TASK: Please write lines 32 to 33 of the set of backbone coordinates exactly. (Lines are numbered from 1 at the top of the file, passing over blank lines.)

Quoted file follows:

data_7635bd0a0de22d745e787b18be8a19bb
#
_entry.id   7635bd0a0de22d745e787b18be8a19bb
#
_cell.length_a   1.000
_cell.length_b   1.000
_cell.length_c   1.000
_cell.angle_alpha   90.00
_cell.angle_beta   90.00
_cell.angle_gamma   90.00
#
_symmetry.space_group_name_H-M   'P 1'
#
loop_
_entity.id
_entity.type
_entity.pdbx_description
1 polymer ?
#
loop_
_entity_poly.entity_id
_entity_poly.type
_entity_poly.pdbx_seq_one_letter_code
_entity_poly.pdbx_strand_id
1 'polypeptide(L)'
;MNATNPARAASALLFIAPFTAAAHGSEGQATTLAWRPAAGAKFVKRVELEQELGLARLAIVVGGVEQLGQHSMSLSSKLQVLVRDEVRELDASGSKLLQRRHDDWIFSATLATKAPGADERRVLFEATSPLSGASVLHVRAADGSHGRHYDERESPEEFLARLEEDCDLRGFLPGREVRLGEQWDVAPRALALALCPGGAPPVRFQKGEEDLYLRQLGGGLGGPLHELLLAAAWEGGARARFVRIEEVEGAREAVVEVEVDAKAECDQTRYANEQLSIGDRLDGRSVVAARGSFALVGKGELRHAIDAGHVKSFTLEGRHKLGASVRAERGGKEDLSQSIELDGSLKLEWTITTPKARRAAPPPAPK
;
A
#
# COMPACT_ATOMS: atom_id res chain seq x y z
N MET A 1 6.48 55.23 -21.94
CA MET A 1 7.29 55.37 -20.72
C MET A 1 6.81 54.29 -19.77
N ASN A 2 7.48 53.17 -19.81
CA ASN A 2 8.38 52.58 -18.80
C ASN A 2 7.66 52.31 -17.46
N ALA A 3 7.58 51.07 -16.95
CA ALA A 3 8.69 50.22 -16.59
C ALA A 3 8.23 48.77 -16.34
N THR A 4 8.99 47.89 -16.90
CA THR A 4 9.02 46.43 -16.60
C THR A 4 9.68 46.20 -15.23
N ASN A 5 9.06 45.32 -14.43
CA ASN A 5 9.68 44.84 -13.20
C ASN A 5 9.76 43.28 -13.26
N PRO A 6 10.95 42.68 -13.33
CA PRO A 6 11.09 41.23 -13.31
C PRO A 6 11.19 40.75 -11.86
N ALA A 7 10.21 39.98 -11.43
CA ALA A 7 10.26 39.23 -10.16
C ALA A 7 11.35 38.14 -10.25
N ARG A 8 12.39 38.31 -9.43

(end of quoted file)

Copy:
CA MET A 1 7.29 55.37 -20.72
C MET A 1 6.81 54.29 -19.77